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The long-term morbidity and mortality rate in a cohort of patients with liver cirrhosis and oesophageal varices.
Hepatogastroenterology. 1995 Nov-Dec; 42(6):979-84.H

Abstract

BACKGROUND/AIMS

A long-term study and follow-up of an uniform treatment strategy for esophageal varices was evaluated to plan future strategies more effectively.

MATERIAL AND METHODS

Morbidity and mortality in 101 patients with liver cirrhosis followed up for 5 years in a single center after the first detection of oesophageal varices were studied.

RESULTS

Definitive hemostasis of the first variceal bleeding episode could not be obtained in 31.5%, despite emergency endoscopic sclerotherapy in combination with vasopressin and/or balloon tamponade. Mortality related to this bleeding was 26% in this cohort of patients. Overall mortality from variceal bleeding during the 5 year period was 38%. Death occurred predominantly in patients with advanced liver disease, since the Child-Pugh score of patients who bled and survived was 8 +/- 2 as compared to 11 +/- 2 (p<0.01) in those who bled and died. If fundic varices were the origin of the hemorrhage, the mortality reached 78% within 6 months. Eighty-five percent of the fatalities were related to the liver disease. Besides variceal bleeding, infection was the predominant trigger leading to liver failure; occurring in 25%. The cause of non-liver related death was malignancy of esophagus, lung and pancreas. Only 13% of the patients with liver failure had undergone an orthotopic liver transplantation.

CONCLUSION

Since variceal hemorrhage still carries a high mortality rate, primary prophylaxis for patients at high risk is indicated. The systematic, concomitant use of vasoactive drugs to sclerotherapy and the early performance of TIPS in case of failure of sclerotherapy have to be evaluated. Finally patients with an advanced liver disease and increased risk factors for variceal bleeding should be considered earlier for liver transplantation.

Authors+Show Affiliations

Department of Hepatogastroenterology, University Hospital Gasthuisberg, Leuven, Belgium.No affiliation info availableNo affiliation info availableNo affiliation info availableNo affiliation info available

Pub Type(s)

Journal Article

Language

eng

PubMed ID

8847055

Citation

Nevens, F, et al. "The Long-term Morbidity and Mortality Rate in a Cohort of Patients With Liver Cirrhosis and Oesophageal Varices." Hepato-gastroenterology, vol. 42, no. 6, 1995, pp. 979-84.
Nevens F, Broeckaert L, Rutgeerts P, et al. The long-term morbidity and mortality rate in a cohort of patients with liver cirrhosis and oesophageal varices. Hepatogastroenterology. 1995;42(6):979-84.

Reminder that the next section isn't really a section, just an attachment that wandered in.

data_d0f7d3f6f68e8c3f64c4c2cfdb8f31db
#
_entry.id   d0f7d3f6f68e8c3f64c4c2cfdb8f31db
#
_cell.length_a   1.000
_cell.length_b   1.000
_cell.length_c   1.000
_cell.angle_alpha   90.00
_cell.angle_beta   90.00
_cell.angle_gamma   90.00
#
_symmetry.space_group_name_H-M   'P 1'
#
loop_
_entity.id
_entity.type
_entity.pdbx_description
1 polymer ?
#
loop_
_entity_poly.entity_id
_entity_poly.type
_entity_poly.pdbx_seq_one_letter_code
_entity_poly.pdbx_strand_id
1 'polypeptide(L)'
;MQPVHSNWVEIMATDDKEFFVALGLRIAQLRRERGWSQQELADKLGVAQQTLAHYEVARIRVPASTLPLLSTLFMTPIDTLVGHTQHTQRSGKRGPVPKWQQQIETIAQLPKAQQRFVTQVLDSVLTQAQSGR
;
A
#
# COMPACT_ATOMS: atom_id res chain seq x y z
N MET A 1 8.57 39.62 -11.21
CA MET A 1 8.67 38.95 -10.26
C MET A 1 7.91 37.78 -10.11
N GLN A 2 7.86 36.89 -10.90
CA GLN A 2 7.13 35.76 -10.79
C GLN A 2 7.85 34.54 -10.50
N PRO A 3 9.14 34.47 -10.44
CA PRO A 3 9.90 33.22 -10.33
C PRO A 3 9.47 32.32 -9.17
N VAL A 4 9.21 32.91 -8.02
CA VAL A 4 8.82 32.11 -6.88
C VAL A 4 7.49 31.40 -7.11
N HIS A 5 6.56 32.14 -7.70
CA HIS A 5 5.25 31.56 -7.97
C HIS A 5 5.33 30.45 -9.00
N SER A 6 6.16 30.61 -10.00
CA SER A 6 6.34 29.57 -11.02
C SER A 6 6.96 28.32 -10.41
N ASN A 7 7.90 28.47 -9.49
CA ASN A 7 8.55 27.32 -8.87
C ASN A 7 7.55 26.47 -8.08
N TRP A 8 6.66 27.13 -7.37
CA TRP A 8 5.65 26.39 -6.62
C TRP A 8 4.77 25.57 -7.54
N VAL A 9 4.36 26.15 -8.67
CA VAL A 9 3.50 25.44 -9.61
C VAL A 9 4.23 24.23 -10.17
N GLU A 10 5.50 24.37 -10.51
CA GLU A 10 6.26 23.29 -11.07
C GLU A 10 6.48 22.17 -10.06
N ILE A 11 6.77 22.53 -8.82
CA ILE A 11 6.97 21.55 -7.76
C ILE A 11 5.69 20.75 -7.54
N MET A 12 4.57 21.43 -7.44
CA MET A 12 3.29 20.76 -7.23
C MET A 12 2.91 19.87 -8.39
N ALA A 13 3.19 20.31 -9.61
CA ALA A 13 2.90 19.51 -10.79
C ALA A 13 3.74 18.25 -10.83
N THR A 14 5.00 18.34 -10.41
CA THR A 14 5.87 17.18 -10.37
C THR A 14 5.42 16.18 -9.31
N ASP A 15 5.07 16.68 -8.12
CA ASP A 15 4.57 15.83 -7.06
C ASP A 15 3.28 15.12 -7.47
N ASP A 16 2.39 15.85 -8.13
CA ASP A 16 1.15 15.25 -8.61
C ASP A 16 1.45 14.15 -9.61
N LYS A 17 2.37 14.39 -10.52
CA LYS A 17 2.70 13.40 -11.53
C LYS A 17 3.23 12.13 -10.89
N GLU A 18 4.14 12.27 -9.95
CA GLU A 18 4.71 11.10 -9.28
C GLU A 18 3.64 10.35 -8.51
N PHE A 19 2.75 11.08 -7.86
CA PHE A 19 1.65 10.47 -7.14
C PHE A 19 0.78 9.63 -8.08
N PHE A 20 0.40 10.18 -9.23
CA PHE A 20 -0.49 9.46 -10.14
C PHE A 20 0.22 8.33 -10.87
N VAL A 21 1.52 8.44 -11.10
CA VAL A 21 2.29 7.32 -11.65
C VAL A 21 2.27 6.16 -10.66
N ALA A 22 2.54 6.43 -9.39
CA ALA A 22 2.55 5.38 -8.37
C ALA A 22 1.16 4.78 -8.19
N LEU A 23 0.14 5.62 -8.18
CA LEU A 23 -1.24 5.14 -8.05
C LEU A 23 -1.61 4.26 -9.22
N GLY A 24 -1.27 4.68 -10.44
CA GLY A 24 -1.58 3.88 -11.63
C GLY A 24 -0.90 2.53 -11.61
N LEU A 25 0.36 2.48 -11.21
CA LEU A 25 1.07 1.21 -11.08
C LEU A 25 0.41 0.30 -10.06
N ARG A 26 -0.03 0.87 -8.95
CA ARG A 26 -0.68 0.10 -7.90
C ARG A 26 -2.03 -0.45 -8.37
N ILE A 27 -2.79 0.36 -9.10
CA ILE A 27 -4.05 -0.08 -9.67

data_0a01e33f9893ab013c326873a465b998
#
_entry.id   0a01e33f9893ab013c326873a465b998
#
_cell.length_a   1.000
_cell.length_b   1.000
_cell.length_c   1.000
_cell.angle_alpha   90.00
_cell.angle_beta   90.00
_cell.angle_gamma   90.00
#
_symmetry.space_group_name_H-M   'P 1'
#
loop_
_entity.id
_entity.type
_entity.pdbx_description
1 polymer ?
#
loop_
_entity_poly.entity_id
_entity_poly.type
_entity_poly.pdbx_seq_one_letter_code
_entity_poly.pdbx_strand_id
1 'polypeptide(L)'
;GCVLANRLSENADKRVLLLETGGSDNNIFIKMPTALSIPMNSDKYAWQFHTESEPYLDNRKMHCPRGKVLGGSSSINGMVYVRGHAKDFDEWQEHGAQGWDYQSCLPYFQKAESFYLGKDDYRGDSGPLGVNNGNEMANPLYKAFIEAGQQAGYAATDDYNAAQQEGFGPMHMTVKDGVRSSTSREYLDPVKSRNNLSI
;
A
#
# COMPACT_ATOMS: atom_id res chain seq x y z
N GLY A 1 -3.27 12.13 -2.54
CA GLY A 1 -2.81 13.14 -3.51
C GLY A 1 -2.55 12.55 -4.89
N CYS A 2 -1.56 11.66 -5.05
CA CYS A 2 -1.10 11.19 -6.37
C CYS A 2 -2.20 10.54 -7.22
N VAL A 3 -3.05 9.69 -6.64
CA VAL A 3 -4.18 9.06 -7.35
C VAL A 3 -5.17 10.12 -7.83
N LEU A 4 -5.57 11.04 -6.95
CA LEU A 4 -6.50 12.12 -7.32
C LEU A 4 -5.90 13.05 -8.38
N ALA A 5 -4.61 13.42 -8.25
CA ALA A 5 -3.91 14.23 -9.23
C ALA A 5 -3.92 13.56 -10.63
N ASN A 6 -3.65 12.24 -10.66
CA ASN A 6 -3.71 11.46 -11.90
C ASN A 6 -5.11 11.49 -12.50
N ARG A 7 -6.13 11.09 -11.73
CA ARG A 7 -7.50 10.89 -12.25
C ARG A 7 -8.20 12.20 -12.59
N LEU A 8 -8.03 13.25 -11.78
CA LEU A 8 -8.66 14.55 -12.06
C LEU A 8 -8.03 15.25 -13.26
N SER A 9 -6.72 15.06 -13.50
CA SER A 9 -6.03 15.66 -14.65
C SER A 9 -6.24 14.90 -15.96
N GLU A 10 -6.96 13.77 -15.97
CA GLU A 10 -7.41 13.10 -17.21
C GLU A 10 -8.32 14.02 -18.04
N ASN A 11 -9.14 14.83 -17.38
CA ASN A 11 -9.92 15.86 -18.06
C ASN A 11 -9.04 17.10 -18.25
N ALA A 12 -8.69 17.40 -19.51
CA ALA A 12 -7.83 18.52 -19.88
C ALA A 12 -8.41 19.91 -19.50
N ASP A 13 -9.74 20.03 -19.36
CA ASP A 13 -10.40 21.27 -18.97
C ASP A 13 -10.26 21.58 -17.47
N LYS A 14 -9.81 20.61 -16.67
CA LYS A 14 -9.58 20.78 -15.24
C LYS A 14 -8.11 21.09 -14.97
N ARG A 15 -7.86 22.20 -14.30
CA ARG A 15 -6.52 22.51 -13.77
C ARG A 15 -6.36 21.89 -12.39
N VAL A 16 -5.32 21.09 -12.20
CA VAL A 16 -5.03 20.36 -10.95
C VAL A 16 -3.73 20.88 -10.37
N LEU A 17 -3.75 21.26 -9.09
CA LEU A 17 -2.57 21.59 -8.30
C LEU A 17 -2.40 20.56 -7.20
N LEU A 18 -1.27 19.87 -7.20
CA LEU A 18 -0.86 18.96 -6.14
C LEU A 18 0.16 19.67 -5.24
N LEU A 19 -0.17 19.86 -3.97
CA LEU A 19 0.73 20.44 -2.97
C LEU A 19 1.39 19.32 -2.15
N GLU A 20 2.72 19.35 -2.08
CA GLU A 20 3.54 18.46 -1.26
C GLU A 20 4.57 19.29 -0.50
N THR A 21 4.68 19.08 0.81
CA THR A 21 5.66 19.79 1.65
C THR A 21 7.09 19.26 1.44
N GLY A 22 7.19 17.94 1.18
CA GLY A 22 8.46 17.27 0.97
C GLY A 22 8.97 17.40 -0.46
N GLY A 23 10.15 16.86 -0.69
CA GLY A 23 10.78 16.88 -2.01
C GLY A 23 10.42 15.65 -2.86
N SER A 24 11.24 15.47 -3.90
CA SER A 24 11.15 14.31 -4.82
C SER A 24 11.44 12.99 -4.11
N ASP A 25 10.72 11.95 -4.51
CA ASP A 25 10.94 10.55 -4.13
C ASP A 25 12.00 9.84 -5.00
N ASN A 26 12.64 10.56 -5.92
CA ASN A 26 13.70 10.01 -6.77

Nevens, F., Broeckaert, L., Rutgeerts, P., Van Steenbergen, W., & Fevery, J. (1995). The long-term morbidity and mortality rate in a cohort of patients with liver cirrhosis and oesophageal varices. Hepato-gastroenterology, 42(6), 979-84.
Nevens F, et al. The Long-term Morbidity and Mortality Rate in a Cohort of Patients With Liver Cirrhosis and Oesophageal Varices. Hepatogastroenterology. 1995 Nov-Dec;42(6):979-84. PubMed PMID: 8847055.
* Article titles in AMA citation format should be in sentence-case
TY - JOUR T1 - The long-term morbidity and mortality rate in a cohort of patients with liver cirrhosis and oesophageal varices. AU - Nevens,F, AU - Broeckaert,L, AU - Rutgeerts,P, AU - Van Steenbergen,W, AU - Fevery,J, PY - 1995/11/1/pubmed PY - 1995/11/1/medline PY - 1995/11/1/entrez SP - 979 EP - 84 JF - Hepato-gastroenterology JO - Hepatogastroenterology VL - 42 IS - 6 N2 - BACKGROUND/AIMS: A long-term study and follow-up of an uniform treatment strategy for esophageal varices was evaluated to plan future strategies more effectively. MATERIAL AND METHODS: Morbidity and mortality in 101 patients with liver cirrhosis followed up for 5 years in a single center after the first detection of oesophageal varices were studied. RESULTS: Definitive hemostasis of the first variceal bleeding episode could not be obtained in 31.5%, despite emergency endoscopic sclerotherapy in combination with vasopressin and/or balloon tamponade. Mortality related to this bleeding was 26% in this cohort of patients. Overall mortality from variceal bleeding during the 5 year period was 38%. Death occurred predominantly in patients with advanced liver disease, since the Child-Pugh score of patients who bled and survived was 8 +/- 2 as compared to 11 +/- 2 (p<0.01) in those who bled and died. If fundic varices were the origin of the hemorrhage, the mortality reached 78% within 6 months. Eighty-five percent of the fatalities were related to the liver disease. Besides variceal bleeding, infection was the predominant trigger leading to liver failure; occurring in 25%. The cause of non-liver related death was malignancy of esophagus, lung and pancreas. Only 13% of the patients with liver failure had undergone an orthotopic liver transplantation. CONCLUSION: Since variceal hemorrhage still carries a high mortality rate, primary prophylaxis for patients at high risk is indicated. The systematic, concomitant use of vasoactive drugs to sclerotherapy and the early performance of TIPS in case of failure of sclerotherapy have to be evaluated. Finally patients with an advanced liver disease and increased risk factors for variceal bleeding should be considered earlier for liver transplantation. SN - 0172-6390 UR - https://www.unboundmedicine.com/medline/citation/8847055/The_long_term_morbidity_and_mortality_rate_in_a_cohort_of_patients_with_liver_cirrhosis_and_oesophageal_varices_ L2 - https://medlineplus.gov/cirrhosis.html DB - PRIME DP - Unbound Medicine ER -